# Brainfuck Compile Time Evaluator

Every 2nd grader knows that the C++ template system is Turing complete. So what? Compile time Brainfuck evaluator that’s what!

It turns out that I’m not the first person who learned me some metaprogramming and thought it would be a good laugh to implement Brainfuck with C++ templates. But in going though this admitidly pointless exercise, what struck me is how similar a Brainfuck C++ template evaluator is to one implemented in a functional-style.

In just around 200 LOC, you can create a fairly reasonable and clear Brainfuck implementation using C++ templates. And, while implementing Brainfuck is certainly not very practical, metaprogramming in the same vein actually does have some interesting applications.

# Overview

This post covers expressing a Brainfuck evaluator from the ground up. The complete source code can be found here.

I’ll start by defining a few helper types and operations that will make the rest of the implementation more clear. Comprehensibility and generality are favored over brevity and cleverness.

Let’s get started.

# I/O Buffers

Before expressing language semantics, we need to encode a compile time character buffer. These buffers will be used as both the actual Brainfuck I/O buffers, and also to hold program source code.

Our buffer type will encode specific characters sequence as unique types. The C++14 addition `std::integer_sequence`

does exactly this, encoding a variadic parameter list of values as a type.

```
using iochar = char;
template <iochar... chars>
using char_string = std::integer_sequence<iochar, chars...>;
// Simple strings encoded as types
using empty = char_string<>;
using one_char = char_string<'x'>;
using abc = char_string<'a', 'b', 'c'>;
```

`std::integer_sequence`

is pretty bare-bones list. It’s useful for unpacks, but inconvenient for our purposes. So let’s write some lisp style style `car`

and `cdr`

operations for `std::integer_sequence`

.

```
template <typename>
struct seq_car;
template <typename T, T x, T... xs>
struct seq_car<std::integer_sequence<T, x, xs...>> {
enum { value = x };
};
```

```
seq_car<one_char>::value; // 'x'
seq_car<abc>::value; // 'a'
seq_car<empty>::value; // Compile time error. `seq_car` is not defined for empty sequences.
```

```
template <typename>
struct seq_cdr;
template <typename T, T x, T... xs>
struct seq_cdr<std::integer_sequence<T, x, xs...>> {
using type = std::integer_sequence<T, xs...>;
};
```

```
seq_car<abc>::value; // 'a'
seq_car<typename seq_cdr<abc>::type>::value; // 'b'
seq_car<typename seq_cdr<typename seq_cdr<abc>::type>::type>::value; // 'c'
```

`std::integer_sequence`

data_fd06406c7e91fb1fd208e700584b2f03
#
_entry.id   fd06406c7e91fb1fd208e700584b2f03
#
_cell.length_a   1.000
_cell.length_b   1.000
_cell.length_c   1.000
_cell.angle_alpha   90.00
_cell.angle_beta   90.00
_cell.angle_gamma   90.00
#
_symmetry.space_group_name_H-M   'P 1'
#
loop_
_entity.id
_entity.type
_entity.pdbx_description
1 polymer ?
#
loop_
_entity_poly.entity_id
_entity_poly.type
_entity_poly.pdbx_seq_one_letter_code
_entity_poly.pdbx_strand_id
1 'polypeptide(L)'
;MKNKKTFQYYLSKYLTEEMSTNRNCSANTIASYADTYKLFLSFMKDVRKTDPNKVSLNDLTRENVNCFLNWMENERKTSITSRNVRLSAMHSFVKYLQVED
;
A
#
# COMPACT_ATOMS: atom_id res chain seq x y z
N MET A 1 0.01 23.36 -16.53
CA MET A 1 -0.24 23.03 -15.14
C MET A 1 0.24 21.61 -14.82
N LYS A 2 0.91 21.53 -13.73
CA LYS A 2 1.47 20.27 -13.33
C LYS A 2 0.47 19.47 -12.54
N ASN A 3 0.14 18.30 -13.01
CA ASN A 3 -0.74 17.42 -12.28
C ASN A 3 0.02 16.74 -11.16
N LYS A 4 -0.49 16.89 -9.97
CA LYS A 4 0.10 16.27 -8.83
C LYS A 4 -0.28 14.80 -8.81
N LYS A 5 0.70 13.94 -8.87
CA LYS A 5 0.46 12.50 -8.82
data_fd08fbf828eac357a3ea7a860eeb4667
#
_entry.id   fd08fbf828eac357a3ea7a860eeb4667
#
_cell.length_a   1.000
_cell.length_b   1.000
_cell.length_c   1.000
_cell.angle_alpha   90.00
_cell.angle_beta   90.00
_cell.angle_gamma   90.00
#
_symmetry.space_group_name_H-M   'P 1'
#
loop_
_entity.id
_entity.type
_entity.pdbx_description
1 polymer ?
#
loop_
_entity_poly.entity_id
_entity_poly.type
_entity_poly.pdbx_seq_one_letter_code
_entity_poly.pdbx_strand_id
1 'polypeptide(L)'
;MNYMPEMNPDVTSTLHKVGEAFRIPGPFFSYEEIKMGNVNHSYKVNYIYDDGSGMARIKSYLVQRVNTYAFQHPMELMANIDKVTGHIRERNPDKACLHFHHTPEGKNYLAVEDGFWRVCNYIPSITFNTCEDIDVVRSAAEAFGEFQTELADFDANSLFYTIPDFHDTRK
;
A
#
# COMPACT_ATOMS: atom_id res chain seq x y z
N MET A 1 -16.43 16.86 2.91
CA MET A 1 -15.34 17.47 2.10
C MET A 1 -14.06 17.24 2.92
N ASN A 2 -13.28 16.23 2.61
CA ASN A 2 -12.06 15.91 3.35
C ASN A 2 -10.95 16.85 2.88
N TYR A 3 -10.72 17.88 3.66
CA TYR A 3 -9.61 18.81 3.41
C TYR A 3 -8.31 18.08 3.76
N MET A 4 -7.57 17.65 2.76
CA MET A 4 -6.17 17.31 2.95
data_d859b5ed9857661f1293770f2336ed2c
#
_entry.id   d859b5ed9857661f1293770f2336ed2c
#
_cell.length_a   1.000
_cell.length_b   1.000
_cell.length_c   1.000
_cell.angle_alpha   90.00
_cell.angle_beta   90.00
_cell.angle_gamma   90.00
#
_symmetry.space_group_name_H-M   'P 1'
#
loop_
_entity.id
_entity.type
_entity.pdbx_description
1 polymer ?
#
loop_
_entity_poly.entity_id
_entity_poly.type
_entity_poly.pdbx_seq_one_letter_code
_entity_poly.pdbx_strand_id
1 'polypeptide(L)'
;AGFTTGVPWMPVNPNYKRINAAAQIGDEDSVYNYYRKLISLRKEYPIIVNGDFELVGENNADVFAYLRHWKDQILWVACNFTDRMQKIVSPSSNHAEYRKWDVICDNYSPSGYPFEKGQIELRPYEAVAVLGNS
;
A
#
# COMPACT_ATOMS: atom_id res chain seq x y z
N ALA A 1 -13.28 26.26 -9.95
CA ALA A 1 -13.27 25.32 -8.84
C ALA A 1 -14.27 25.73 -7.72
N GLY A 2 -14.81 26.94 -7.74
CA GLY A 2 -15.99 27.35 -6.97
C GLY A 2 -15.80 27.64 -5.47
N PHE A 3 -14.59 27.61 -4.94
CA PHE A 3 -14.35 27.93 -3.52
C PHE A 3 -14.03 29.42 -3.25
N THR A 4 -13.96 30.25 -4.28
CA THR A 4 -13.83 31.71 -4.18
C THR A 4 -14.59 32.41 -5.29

is fundamentally an immuable list of values, so we also need a way to transform a `std::integer_sequence`

. Lisp uses the `cons`

operations for this, which prepends an element onto the head of a list.

```
/// Note the reverse argument order vs. `cons` in lisp.
template <typename seq, typename seq::value_type>
struct seq_cons;
template <typename T, T x, T... xs>
struct seq_cons<std::integer_sequence<T, xs...>, x> {
using type = std::integer_sequence<T, x, xs...>;
};
```

```
using xy = typename seq_cons<one_char, 'y'>::type;
seq_car<xy>::value; // 'y'
seq_car<typename seq_cdr<xy>::type>::value; // 'x'
```

Our evaluator does not actually need `seq_cons`

, but we do need its counterpart, `seq_append`

, to append a value onto a list.

```
template <typename seq, typename seq::value_type>
struct seq_append;
template <typename T, T x, T... xs>
struct seq_append<std::integer_sequence<T, xs...>, x> {
using type = std::integer_sequence<T, xs..., x>;
};
```

```
using xy = typename seq_append<one_char, 'y'>::type;
seq_append<xy>::value; // 'x'
seq_append<typename seq_cdr<xy>::type>::value; // 'y'
```

# Memory Cells

Brainfuck models program memory as an infinite list of cells. Each cell stores a fixed bit number and is initialized to 0. There is no standard cell size, but one byte is the most common.

The `Cell`

type encodes a Brainfuck memory cell storing an eight bit number as a type. A few helpers on the `Cell`

type allow transforming’s cells.

```
using memval = unsigned char;
template <memval val = 0>
struct Cell {
enum { value = val };
using add = Cell<static_cast<memval>(val + 1)>;
using sub = Cell<static_cast<memval>(val - 1)>;
template <memval new_val>
using put = Cell<new_val>;
};
```

A classic Brainfuck implementation maintains a list of around 30,000 cells. But rather than artificially limit the size of our program memory, we can encode an infinite list fairly easily.

`List`

is a lisp style list of types. It encodes a head element and the rest of the list. The `cdr`

operation is how we make the list infinite. Unlike normal `cdr`

, when we encounter the end of the list, as marked by the `Nil`

type, we lazily generate another list element.

```
struct Nil { };
template <typename x, typename xs = Nil>
struct List {
using first = x;